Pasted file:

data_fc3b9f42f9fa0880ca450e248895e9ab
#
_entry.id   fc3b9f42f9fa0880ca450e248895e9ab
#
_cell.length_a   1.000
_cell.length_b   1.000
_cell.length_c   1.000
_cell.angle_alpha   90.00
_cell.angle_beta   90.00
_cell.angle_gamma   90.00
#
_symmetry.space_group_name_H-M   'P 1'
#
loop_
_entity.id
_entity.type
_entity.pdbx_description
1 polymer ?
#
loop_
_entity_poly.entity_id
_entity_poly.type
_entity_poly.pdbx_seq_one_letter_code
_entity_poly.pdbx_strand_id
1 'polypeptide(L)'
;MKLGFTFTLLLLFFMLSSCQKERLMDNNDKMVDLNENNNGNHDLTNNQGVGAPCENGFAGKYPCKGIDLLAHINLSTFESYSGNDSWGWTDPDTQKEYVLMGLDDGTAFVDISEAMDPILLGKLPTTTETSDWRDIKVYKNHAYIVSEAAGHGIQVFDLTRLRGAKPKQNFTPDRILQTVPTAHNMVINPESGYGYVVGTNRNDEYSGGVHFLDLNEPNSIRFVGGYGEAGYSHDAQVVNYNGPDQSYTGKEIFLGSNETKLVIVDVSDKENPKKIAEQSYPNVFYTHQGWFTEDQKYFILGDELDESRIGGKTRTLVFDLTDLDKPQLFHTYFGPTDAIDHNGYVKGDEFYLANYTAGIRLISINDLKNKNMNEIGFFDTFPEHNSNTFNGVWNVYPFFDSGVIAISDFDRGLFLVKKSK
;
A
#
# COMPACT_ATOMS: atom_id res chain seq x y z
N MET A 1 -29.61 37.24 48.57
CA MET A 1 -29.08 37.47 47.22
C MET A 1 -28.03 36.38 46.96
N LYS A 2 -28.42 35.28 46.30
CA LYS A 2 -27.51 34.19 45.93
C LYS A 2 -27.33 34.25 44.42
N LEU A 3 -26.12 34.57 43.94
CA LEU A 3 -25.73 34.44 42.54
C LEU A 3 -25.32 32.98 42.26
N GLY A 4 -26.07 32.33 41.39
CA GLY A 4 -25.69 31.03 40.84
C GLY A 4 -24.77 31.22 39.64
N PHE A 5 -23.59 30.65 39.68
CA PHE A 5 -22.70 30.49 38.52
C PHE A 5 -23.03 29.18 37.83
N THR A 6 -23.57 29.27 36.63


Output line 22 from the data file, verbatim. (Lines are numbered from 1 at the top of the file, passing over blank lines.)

_entity_poly.type